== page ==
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A Cool Summer Tail
Contributor(s): Pearson, Carrie A., Wald, Christina (Illustrator)
ISBN: 162855214X     ISBN-13: 9781628552140
Publisher: Arbordale Pub
    OUR PRICE: $8.96  
Product Type: Paperback - Other Formats
Published: February 2014
Annotation: Explores ways animals keep cool during the hot summer as baby animals ask their mothers how humans stay cool.
Additional Information
Library of Congress Subjects:
Animals; Summering; Juvenile literature.
Heat adaptation; Juvenile literature.
BISAC Categories:
- Juvenile Fiction | Animals
- Juvenile Fiction | Nature & The Natural World
- Juvenile Fiction | Concepts | Seasons
Dewey: 571.7/6
LCCN: 2013036387
Lexile Measure: 700
Academic/Grade Level: Grade 1-2, Age 6-7
Series: Arbordale Collection
Book type: Easy Fiction
Physical Information: 10.00" H x 8.50" W x 0.25" (0.42 lbs)
Scholastic Reading Counts Info
Quiz #: Q63080
Reading Level: 4.3   Interest Level: Grades K-2   Point Value: 1.0
Descriptions, Reviews, Etc.

Reviewed by Horn Book Guide Reviews (Horn Book Guide Reviews 2014 Fall)
"How do humans stay cool in the summer, Mama?" A fox mother responds with, "No Panting! No Puffing!...They sweat through their skin." Other animal conversations follow similarly, revealing facts about how mammals, birds, insects, reptiles, and amphibians cool themselves. The awkward singsongy text is mismatched with realistic but mediocre illustrations. Appended learning activities aim for inclusion in a science unit.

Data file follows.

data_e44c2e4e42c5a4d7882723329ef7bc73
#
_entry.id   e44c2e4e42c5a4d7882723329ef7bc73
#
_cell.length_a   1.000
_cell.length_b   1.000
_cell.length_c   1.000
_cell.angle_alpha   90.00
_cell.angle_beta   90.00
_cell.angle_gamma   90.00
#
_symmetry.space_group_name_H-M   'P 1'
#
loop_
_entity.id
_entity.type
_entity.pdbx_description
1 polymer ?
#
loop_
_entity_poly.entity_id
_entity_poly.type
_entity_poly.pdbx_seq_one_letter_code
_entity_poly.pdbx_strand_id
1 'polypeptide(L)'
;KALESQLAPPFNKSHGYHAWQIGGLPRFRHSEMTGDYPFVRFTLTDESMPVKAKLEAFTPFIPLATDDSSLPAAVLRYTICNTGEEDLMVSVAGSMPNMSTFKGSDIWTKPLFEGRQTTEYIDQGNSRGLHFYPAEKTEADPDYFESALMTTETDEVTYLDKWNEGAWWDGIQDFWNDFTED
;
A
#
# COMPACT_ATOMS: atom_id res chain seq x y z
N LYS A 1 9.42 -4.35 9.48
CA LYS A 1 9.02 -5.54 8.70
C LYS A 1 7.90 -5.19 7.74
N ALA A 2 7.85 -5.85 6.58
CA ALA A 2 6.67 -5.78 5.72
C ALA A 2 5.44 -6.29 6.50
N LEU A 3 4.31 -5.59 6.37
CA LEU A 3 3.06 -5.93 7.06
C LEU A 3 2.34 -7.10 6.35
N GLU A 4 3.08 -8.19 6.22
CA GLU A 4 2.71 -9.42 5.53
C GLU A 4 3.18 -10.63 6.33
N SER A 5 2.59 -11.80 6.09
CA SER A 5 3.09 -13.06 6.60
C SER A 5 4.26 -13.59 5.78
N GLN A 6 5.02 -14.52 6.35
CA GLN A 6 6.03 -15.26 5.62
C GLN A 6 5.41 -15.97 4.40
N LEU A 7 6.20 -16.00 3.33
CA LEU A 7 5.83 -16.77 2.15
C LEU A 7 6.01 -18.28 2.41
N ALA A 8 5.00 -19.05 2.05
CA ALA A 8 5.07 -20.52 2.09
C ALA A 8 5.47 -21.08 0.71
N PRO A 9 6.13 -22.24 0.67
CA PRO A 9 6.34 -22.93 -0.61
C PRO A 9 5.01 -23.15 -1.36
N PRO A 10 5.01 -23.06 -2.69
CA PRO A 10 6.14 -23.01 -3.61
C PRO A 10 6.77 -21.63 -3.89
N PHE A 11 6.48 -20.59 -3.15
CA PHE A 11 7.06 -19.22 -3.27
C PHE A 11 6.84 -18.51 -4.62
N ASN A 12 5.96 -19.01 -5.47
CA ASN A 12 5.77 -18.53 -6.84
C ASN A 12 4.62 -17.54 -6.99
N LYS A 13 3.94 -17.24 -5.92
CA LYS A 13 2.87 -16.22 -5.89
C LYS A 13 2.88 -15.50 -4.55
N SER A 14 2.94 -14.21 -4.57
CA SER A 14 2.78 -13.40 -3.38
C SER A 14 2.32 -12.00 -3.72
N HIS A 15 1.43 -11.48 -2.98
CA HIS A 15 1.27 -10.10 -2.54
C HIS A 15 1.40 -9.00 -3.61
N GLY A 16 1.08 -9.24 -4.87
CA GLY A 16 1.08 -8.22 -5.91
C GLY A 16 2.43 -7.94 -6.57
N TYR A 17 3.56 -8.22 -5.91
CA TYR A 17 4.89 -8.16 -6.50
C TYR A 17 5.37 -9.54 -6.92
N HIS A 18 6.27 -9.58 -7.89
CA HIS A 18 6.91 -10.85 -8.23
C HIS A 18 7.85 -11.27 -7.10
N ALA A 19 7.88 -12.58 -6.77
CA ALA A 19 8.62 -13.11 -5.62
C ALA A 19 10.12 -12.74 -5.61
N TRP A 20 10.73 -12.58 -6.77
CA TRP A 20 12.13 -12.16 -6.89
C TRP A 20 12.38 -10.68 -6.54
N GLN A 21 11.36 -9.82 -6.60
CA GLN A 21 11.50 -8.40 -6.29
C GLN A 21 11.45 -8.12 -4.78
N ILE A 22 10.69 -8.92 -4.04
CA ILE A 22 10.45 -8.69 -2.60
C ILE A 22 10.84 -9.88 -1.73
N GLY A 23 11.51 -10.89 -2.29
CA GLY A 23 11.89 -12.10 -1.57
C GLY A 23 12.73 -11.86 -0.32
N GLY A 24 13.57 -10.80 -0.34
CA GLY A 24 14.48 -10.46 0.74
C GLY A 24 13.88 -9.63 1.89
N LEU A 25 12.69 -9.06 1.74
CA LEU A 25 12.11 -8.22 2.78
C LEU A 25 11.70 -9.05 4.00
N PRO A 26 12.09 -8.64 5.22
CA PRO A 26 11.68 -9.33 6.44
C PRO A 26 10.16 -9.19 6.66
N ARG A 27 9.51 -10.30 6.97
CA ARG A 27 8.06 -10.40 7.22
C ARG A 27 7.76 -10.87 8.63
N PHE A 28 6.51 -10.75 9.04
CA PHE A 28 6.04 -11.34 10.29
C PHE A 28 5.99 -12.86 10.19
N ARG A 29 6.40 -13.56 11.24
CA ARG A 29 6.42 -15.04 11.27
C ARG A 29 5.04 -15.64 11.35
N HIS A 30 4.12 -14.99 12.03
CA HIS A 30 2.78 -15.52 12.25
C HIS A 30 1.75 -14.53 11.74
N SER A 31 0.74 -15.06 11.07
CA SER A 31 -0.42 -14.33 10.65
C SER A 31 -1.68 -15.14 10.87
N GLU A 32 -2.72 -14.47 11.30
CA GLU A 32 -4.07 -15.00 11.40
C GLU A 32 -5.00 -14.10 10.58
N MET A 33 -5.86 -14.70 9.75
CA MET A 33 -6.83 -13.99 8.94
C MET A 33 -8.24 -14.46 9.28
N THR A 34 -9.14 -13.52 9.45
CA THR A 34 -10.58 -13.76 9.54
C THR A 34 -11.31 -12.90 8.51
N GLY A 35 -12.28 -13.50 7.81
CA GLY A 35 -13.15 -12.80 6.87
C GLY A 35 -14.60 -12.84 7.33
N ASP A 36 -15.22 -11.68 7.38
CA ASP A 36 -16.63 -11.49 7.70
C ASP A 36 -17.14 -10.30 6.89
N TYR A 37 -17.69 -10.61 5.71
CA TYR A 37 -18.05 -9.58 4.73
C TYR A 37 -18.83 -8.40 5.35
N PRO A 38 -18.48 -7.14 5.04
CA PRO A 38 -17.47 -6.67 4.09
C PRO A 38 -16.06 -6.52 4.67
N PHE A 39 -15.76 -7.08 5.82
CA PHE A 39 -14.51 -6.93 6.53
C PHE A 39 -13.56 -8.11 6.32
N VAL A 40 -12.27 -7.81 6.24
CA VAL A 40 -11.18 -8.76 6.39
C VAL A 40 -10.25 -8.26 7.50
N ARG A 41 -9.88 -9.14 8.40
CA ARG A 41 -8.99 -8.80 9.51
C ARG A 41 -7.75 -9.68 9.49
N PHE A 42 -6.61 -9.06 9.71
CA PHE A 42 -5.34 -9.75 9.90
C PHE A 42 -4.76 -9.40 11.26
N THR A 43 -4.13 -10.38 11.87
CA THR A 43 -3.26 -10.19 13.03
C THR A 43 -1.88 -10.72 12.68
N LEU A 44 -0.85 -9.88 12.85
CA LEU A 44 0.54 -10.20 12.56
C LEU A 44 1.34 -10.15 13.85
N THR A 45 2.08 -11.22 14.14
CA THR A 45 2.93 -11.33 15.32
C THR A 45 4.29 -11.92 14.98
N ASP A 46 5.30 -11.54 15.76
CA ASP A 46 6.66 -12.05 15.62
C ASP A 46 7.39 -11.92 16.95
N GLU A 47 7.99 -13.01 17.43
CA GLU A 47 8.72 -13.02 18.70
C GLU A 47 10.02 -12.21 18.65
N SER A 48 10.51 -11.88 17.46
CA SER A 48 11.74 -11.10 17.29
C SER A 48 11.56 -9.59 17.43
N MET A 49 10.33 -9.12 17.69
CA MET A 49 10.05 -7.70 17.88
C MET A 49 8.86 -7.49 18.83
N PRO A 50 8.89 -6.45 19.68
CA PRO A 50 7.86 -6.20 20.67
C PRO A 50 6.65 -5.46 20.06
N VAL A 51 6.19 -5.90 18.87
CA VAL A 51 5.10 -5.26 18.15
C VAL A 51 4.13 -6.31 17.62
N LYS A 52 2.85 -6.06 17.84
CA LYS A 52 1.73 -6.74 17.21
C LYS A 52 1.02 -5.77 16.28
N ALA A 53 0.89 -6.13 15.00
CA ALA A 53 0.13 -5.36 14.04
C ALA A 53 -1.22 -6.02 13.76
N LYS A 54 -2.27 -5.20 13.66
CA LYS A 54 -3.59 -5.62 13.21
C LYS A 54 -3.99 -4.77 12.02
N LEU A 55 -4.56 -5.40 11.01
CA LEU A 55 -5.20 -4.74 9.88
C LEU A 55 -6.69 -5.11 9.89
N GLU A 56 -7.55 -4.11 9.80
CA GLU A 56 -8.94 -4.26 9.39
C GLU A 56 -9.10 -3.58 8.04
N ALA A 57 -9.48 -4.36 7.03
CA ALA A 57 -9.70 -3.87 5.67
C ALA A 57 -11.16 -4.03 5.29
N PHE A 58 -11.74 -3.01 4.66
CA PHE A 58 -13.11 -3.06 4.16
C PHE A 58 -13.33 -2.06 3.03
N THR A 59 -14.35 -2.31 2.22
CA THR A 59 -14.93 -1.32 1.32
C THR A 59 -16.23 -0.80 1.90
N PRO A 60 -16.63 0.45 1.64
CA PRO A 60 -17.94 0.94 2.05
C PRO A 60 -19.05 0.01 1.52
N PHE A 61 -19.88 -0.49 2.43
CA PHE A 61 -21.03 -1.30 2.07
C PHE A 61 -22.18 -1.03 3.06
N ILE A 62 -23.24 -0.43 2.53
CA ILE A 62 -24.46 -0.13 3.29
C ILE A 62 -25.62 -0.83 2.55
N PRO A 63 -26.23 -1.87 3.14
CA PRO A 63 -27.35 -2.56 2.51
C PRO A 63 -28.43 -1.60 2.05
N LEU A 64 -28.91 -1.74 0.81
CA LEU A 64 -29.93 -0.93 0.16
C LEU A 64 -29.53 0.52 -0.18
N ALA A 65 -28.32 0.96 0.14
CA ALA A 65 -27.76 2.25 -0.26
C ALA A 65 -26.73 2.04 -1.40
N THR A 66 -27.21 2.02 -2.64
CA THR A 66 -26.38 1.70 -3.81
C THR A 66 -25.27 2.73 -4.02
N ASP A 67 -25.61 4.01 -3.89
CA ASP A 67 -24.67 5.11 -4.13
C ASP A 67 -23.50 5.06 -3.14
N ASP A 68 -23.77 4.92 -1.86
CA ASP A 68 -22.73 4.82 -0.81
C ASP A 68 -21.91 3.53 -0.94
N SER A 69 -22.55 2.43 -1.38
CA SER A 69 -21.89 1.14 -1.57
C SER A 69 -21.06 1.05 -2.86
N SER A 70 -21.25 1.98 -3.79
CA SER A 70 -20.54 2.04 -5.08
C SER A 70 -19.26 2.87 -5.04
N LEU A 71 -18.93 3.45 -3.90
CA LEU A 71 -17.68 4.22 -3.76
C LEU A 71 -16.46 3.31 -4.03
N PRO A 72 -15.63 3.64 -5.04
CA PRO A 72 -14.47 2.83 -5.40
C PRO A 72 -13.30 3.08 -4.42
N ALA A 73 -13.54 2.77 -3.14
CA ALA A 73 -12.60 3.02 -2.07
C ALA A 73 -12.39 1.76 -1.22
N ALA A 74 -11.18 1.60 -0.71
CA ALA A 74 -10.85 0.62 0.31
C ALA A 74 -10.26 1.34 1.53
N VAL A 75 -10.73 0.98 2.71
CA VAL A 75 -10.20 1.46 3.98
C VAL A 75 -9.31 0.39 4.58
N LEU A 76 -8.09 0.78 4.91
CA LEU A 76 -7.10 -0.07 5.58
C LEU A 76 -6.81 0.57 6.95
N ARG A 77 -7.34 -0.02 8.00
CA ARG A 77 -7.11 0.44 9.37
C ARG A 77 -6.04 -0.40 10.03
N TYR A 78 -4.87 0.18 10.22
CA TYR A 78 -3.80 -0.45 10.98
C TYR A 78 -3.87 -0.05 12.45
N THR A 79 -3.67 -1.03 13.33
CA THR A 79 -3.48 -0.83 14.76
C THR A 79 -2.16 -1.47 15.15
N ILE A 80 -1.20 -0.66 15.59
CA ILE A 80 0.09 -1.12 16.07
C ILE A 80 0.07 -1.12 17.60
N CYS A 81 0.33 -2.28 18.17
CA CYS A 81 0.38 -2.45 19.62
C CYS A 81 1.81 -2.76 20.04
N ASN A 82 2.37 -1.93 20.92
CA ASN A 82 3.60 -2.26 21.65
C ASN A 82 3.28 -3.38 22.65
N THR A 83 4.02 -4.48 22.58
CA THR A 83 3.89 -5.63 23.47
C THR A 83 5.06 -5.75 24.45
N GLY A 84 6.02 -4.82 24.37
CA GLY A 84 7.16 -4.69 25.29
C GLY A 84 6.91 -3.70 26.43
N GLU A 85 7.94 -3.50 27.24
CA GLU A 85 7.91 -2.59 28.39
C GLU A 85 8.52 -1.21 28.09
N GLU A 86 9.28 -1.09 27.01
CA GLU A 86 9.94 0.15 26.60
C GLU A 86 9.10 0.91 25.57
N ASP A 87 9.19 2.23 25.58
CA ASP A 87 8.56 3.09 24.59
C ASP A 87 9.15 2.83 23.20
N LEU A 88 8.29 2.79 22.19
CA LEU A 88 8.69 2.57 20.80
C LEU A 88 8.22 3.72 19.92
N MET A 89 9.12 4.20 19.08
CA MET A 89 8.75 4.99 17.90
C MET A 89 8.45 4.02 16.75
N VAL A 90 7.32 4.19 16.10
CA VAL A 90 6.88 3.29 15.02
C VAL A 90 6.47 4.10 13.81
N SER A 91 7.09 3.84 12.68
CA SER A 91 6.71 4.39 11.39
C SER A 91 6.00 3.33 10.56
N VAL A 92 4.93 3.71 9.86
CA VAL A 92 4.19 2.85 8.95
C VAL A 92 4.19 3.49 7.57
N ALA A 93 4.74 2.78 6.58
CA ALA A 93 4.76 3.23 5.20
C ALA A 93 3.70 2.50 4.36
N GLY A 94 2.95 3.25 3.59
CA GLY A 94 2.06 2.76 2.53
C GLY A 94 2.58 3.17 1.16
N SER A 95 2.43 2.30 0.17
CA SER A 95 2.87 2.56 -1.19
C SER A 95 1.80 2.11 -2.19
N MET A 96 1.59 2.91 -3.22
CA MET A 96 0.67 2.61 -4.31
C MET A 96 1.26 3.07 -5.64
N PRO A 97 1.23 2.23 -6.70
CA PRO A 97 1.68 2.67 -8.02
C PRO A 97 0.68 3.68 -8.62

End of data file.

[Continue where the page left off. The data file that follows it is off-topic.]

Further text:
Reviewed by School Library Journal Reviews (SLJ Reviews 2014 May)

K-Gr 4—These three books each take a different look at the animal world. Animal Helpers looks at the many individuals that are needed to keep an aquarium running: aquarists, biologists, curators, and veterinarians. Clear, crisp photographs show the peace of the underwater world. Busy Year gives a description of beaver activities through the seasons. It has more text than the first book and includes multiple facts, making it ideal for reports for the upper end of the grade range. It has a lot of full-color photographic close-ups of beaver life, perfect for browsing. In a rhyming text, Summer Tail takes a more lighthearted look at what animals do to keep cool in the summer. Each animal baby asks its mother if humans do whatever that animal does to stay cool. For instance, squirrels lick themselves to make heat disappear from their skin. Large paintings depict the animals enacting their summer routines, while a smaller pen-and-ink sketch shows a human trying to do the same. The best thing about these books are the "For Creative Minds" sections in the back. They have a range of activities that include additional facts, matching games, and links to even more activities on the Internet.—Susan E. Murray, formerly at Glendale Public Library, AZ

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